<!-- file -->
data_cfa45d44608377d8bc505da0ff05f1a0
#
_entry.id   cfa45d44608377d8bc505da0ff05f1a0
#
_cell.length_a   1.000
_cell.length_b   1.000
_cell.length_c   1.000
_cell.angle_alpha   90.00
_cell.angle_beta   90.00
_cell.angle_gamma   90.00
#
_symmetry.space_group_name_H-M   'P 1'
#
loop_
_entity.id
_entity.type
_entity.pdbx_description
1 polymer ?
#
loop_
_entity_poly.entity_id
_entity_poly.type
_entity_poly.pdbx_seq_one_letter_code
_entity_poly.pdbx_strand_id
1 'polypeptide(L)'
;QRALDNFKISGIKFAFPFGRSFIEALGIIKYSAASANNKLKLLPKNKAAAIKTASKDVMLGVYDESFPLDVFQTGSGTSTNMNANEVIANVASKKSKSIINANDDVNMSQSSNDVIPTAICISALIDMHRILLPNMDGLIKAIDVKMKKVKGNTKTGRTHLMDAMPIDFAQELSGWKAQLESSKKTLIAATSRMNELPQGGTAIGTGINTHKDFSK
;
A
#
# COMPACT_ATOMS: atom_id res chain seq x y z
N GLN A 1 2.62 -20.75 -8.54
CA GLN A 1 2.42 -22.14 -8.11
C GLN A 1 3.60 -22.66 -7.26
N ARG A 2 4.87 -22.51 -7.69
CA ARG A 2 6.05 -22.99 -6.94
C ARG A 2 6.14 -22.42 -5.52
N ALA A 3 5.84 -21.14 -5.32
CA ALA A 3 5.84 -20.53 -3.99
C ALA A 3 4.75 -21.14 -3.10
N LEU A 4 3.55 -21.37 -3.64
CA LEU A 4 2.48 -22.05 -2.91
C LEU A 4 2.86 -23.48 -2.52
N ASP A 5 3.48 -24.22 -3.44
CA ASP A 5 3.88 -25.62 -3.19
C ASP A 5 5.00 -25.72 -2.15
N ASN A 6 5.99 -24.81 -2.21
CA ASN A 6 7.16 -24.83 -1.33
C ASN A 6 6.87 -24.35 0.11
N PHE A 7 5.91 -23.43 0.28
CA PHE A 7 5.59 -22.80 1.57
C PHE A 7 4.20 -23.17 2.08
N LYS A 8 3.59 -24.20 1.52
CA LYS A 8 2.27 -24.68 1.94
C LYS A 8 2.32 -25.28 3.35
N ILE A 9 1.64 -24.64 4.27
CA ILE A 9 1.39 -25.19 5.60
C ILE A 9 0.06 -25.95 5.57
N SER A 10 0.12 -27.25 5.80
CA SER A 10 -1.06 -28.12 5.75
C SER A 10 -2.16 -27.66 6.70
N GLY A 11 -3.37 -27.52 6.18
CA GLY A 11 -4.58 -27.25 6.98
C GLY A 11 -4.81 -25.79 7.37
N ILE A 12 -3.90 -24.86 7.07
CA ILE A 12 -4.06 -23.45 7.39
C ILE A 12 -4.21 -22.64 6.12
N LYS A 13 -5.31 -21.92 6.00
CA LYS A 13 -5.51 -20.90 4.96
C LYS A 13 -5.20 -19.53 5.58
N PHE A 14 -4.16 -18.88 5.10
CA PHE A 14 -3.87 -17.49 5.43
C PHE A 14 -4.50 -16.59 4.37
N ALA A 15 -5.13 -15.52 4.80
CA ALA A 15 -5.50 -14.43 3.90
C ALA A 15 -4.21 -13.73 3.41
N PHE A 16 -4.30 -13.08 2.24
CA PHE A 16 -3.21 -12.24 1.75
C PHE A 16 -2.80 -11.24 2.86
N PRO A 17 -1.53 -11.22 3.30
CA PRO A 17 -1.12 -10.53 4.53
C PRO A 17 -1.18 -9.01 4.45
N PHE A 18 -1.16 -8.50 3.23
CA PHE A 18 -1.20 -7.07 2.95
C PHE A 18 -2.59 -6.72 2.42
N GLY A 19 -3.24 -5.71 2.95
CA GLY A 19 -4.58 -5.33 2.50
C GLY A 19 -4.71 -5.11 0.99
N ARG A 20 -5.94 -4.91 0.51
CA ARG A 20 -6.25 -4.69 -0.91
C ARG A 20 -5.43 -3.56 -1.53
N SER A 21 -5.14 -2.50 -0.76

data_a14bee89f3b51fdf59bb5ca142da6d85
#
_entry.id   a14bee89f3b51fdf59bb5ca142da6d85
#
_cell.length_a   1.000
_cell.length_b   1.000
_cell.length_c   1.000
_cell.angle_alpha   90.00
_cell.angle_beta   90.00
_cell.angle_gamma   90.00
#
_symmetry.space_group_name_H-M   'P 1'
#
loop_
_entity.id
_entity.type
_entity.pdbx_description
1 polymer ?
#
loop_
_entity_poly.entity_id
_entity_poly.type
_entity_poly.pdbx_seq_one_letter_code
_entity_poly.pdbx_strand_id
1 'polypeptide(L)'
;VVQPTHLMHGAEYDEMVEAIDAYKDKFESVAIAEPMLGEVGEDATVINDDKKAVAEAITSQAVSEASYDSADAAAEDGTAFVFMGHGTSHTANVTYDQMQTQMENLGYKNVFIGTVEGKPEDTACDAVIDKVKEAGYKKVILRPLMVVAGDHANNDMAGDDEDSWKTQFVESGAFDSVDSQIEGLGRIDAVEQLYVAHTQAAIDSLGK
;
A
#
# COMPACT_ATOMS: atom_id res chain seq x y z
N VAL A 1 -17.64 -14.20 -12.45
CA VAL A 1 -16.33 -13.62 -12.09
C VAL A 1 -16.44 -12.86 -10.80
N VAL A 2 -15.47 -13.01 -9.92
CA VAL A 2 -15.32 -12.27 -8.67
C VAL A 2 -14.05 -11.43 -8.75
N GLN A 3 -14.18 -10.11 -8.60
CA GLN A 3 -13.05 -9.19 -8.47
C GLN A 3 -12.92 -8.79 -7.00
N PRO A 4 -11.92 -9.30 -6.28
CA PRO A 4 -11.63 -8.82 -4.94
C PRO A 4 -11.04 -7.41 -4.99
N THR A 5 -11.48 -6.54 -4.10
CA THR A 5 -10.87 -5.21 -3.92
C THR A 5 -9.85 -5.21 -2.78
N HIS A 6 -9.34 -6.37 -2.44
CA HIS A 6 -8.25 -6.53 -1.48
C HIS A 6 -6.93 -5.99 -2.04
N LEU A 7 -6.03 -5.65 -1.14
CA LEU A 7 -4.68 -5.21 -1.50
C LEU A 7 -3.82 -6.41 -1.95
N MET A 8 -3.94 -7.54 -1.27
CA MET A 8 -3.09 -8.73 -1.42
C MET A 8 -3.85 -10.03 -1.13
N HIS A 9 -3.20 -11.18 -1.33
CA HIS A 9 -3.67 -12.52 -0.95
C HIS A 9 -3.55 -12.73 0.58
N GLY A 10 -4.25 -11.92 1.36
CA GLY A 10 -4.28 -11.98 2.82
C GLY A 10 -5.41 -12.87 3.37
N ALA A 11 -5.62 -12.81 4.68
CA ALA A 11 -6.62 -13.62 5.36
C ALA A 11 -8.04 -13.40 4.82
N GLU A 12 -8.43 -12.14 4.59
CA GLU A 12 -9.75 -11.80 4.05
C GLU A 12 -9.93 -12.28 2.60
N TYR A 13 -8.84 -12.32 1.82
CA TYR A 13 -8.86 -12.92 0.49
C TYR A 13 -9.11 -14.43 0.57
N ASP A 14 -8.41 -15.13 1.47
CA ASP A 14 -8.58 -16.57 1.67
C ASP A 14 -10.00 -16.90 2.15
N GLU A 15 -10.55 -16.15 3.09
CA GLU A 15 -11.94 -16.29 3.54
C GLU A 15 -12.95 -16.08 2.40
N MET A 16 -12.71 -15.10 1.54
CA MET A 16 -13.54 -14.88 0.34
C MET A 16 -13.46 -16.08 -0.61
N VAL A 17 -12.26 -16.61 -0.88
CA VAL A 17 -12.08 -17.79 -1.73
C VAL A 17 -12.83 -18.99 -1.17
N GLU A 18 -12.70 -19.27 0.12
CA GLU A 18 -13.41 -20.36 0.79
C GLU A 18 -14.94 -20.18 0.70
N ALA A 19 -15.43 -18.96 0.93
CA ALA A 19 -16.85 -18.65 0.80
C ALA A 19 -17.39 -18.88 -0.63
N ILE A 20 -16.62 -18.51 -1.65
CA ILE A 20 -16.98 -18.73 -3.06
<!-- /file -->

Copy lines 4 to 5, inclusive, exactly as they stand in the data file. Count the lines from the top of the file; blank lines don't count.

#
_cell.length_a   1.000